Aside from the radio, I don’t even know where to start.
The greatest spectacles in sports and competition have the most talented people doing the most extraordinary things. Part of the delight is relating back to games we played as children. We know the goals, but professional players show us what we didn’t know was possible. 
When Portal was released to great fanfare, I was skeptical. I expected the game to crash when two portals created infinite hall-of-mirrors views of a single character. But the trailer showed the ability to chase yourself in a 90-degree loop. The programmers managed to express space that exists only once, but can be accessed endlessly and seamlessly.
Games give the narcissistic sense that (a.) the world is created especially for you, (b.) the world is specifically out to get you, and (c.) most importantly, completing one step leads to the next thing automatically. Things work the in the simplified way we expect them to. It feels like exploring a world, even though it’s linear. Walk don’t run, relax, stop and look around, enjoy the scenery.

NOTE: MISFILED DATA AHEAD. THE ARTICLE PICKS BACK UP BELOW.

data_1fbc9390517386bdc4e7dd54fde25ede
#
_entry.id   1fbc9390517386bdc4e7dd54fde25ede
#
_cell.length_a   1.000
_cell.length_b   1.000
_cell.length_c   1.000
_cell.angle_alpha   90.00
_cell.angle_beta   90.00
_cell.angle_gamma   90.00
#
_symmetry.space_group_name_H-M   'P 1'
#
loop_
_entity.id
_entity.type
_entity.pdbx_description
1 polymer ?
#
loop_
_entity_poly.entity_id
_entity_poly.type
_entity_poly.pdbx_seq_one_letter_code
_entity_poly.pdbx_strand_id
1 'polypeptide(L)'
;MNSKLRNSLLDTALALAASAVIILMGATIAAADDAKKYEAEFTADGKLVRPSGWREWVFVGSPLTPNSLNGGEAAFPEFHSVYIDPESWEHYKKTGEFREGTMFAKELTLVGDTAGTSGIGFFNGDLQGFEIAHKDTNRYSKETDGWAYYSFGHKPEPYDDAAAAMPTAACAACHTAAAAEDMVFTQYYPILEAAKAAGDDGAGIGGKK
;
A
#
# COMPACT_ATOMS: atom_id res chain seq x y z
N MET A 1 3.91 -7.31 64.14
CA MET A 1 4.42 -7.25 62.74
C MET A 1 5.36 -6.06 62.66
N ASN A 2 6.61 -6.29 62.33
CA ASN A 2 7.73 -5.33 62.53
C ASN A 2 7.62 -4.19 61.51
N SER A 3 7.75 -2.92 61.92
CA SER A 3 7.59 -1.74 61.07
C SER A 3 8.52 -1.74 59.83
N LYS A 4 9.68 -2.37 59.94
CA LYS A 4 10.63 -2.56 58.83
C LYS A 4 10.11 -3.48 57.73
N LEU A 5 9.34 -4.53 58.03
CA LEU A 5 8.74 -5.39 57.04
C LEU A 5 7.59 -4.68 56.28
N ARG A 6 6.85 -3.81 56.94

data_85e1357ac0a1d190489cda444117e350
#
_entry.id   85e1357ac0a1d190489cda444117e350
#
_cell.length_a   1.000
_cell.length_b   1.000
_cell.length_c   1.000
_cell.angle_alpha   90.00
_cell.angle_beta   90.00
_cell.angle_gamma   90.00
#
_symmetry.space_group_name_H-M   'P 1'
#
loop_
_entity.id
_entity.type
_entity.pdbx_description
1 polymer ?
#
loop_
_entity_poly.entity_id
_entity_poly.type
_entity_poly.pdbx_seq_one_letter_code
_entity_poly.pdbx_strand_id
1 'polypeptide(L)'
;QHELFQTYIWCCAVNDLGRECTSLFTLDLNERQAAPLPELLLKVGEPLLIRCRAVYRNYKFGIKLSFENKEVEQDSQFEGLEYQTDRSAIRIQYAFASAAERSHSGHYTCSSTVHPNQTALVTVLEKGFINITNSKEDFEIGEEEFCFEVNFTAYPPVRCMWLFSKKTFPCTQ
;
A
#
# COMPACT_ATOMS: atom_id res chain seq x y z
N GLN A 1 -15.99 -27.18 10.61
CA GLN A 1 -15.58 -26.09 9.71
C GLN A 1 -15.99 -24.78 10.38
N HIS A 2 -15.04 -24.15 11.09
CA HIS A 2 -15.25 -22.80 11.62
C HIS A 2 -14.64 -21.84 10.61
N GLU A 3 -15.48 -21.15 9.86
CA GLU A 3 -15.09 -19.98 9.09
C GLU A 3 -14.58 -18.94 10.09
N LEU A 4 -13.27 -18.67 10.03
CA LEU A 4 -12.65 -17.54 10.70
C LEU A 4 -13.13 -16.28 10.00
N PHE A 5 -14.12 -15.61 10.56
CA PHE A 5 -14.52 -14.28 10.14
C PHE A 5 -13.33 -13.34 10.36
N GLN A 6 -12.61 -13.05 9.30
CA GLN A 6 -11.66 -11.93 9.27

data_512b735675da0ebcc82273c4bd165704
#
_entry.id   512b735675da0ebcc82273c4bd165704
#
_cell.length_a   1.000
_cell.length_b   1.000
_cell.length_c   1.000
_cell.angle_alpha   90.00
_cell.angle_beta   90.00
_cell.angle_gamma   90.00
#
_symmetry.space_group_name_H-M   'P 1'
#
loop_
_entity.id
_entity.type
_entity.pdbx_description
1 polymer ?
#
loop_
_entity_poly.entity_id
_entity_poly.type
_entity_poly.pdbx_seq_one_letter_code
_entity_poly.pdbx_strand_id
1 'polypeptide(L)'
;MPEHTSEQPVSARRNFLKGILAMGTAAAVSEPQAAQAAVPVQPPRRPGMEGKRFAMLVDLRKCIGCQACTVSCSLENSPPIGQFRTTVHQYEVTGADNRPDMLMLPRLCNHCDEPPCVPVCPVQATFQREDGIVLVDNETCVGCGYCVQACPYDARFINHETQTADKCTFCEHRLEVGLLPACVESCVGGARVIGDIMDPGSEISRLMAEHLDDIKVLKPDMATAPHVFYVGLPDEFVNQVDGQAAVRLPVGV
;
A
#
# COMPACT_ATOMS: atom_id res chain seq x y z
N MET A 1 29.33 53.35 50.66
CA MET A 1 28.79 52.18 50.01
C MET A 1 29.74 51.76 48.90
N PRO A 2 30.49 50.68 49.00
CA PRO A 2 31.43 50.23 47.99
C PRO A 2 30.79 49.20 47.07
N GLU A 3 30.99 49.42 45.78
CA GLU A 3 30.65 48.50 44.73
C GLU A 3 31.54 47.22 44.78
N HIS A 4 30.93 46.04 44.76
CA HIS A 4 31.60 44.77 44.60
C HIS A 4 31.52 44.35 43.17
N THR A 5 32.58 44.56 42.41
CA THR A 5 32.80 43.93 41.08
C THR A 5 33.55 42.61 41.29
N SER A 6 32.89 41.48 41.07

Then I get stuck yelling WHAT DOES IT WANT? I needed to consult a walkthrough three times. One: There’s a surface you don’t know about. Two: The thing you just did? You have to do it all over again. Three: Weak on judging where to land, much less double loops.
It was interesting playing through the single and co-op modes of Portal 2 with my sister.  One of us would be completely baffled, while the other had a visible lightbulb moment. ‘Oh, I got it, all it takes is…*flicker*… I gotta go do something.’ And we would alternate almost level by level. I died repeatedly, but, compliments to the level designers, we did not get stuck. Not even when we concluded that the solution to one puzzle was a flying midair catch of a catapulted cube. 
I cannot match the speed, consistency, and precise timing of skilled players. I am horrible at running and jumping (in video games). I am weak on firing shots from mid-air (in any situation, ball sport or otherwise).
I am here because I was told there would be cake.
 I was shocked when I learned that dunking is rare in women’s basketball. A friend who played college ball confirmed this. Even more shocking is no one seems to know why. Yes, there are characteristic differences in physical strength, and yes the average vertical leap is significantly higher for men, but I would expect the serious female athletes who compete past high school to demolish the ‘average’ male. They are already outliers, just like Olympian high jumpers, where the gap between the top men and the top women strikes me as smaller than the gap to ‘average’.
 The serious gamer in the family.
 My sister said it looked hilarious when I finally grabbed it on the 5th or 6th try. Much later we learned you can make the level bring the cube to you instead.
Portal Done Glitchless in 14:42, via FnzzyGoesFast. You don’t know a program until you can make it do something it’s not supposed to.
You Are Here, via Half-Life Wikia